PSP Audioware have added to their range with another plug‑in. Like previous offerings, this one concentrates on enhancing sounds rather than mangling them beyond recognition.
MixTreble features four sections. The first is a dynamically‑tuned low‑pass filter devoted to Hiss Removal, while the second is a high‑frequency compander designed to revitalise Transients. The Enhancer adds a clever twist to our old friend stereo widening, by including a high‑pass filter, so you can leave the bulk of your track as it is while spreading the transients and HF detail that define location. The Harmonics section adds odd and even harmonics above the chosen filter frequency, and there's a switchable soft‑clipping facility. MixTreble's aim is to improve the signal‑to‑noise ratio and add air and detail to individual tracks or the final mix, and in many ways it succeeds. A demo version is available for download, but the full version will cost just $30 to register.
- SpinAudio's new 3D Panner Studio plug‑in follows up their 3Dpanner Lite, released a year ago, and takes 3D audio positioning to new heights of sophistication. Compatible with both DX and VST formats, both products feature an easy‑to‑use display that lets you drag and drop objects anywhere in the horizontal (front‑back and left‑right) plane. They also feature Far and Near field modes, Distance simulation, Interaural Time Difference correction, to position sounds 'inside the head', and support Skins technology to completely change their look. 3D Panner Studio adds the ability to position sounds in the vertical plane, for the complete 3D experience, supports switchable HRTF (Head‑Related Transfer Function) data sets, and has a special Pad display that lets you choose different instrument icons for each audio track, and view up to 32 of them simultaneously to see a complete 3D mix in a single window. VST Automation is supported, although the plug‑in is really designed for static use, and you may hear some glitches with automation (3Dpanner Motion Effects is specifically intended for this function, and will be available later this year).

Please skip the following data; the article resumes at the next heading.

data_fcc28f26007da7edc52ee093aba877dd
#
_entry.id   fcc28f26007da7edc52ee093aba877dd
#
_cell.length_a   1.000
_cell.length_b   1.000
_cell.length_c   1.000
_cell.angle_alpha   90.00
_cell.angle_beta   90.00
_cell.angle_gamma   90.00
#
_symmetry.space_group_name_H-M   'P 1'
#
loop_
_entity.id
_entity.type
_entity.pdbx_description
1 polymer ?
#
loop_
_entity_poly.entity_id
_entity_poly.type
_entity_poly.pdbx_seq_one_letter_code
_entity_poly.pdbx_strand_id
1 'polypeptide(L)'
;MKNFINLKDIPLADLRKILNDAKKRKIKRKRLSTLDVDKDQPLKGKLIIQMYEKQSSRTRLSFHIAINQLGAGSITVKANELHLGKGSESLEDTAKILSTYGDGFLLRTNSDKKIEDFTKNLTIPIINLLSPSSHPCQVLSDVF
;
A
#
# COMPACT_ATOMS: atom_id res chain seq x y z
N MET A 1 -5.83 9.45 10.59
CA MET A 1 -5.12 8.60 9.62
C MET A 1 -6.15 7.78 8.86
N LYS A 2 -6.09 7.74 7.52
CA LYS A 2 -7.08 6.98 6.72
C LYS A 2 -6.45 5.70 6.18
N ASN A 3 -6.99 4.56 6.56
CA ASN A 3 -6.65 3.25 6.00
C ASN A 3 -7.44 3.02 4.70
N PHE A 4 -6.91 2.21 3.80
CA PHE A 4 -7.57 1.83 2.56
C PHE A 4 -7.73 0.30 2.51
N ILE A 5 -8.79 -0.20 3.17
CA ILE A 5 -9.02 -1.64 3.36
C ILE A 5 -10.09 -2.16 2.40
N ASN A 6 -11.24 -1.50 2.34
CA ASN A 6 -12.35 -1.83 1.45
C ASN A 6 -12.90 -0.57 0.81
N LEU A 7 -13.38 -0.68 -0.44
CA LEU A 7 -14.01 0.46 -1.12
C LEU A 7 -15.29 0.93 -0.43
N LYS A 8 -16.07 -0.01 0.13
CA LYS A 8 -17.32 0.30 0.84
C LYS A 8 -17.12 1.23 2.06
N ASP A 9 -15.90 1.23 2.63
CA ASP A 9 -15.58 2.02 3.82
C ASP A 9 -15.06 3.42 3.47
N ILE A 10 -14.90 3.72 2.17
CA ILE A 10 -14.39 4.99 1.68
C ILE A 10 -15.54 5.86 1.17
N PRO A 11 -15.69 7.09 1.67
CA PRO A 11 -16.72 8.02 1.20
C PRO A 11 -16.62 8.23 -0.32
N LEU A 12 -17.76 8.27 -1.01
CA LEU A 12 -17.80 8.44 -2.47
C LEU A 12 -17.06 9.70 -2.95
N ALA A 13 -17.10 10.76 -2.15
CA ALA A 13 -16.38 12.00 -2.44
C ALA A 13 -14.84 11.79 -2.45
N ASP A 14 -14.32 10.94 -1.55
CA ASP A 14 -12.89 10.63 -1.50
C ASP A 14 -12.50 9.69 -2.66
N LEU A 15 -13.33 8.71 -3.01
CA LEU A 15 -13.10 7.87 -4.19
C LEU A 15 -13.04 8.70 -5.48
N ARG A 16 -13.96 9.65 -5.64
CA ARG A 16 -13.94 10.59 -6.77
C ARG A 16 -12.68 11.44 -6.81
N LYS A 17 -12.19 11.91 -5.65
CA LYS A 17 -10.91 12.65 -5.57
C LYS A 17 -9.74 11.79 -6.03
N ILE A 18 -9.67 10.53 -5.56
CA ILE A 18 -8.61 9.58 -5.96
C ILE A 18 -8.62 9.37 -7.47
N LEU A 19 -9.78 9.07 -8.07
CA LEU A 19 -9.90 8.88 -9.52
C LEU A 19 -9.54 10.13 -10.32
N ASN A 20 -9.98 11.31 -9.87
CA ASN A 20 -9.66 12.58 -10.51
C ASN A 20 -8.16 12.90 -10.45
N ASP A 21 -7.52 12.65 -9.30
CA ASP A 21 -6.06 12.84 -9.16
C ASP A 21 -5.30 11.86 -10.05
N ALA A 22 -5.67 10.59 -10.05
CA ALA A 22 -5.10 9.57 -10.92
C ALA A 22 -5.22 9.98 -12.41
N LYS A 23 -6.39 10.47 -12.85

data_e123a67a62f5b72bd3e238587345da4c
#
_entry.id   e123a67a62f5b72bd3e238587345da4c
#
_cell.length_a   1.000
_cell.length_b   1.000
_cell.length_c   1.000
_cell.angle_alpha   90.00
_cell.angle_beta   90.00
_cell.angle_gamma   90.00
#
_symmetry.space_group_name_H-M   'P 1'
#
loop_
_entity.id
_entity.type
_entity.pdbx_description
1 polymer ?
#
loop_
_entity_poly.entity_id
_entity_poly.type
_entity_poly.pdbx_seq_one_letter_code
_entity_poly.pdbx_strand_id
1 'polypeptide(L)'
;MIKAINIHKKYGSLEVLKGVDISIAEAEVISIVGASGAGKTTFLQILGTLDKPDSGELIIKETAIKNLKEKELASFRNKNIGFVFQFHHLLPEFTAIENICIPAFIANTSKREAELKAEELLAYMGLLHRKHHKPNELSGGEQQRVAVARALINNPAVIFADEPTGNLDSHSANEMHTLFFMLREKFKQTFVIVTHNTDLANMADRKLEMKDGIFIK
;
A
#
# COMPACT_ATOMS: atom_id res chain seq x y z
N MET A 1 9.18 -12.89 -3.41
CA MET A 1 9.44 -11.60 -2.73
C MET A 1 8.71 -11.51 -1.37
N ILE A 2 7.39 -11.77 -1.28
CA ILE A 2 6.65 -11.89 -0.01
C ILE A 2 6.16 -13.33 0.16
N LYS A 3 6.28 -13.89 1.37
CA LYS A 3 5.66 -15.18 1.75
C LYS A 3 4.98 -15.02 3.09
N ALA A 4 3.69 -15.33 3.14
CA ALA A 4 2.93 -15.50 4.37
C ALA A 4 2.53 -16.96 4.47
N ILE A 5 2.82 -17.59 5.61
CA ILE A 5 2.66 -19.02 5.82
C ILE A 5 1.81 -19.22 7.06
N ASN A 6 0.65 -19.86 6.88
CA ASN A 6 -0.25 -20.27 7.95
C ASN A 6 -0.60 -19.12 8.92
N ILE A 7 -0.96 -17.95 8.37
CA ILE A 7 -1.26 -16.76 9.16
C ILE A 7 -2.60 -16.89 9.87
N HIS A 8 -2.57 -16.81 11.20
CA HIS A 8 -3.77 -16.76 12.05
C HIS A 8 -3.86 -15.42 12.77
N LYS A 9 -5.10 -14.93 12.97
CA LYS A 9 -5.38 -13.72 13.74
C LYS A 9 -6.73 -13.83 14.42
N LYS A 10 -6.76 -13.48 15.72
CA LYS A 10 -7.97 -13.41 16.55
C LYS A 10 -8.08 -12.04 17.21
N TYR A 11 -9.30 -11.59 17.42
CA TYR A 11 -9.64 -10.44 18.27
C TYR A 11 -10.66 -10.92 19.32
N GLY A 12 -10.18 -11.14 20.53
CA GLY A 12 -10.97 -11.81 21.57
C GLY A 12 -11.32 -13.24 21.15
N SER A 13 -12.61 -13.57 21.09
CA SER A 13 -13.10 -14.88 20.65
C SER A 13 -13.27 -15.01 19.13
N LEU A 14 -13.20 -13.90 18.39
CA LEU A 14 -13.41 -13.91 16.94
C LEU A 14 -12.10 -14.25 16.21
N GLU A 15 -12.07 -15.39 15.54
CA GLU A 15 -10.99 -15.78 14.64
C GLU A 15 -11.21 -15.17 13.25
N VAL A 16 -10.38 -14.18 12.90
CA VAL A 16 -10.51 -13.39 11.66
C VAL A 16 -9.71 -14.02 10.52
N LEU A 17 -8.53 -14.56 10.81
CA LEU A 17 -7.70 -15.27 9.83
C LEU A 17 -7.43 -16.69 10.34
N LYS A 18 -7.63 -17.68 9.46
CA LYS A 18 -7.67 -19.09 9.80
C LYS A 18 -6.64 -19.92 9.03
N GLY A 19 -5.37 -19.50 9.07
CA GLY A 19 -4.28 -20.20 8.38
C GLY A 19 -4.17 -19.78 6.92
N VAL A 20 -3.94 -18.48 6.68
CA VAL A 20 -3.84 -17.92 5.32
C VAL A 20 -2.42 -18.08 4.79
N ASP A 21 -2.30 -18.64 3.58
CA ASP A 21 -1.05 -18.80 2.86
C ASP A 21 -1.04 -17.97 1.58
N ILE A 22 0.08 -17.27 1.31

Like all dummy head‑related techniques, the 3D effects only really work with headphones, but if you're interested in spatial localisation, download the demo version immediately. The full version is $95, and various discounts and even free updates are available for existing SpinAudio customers.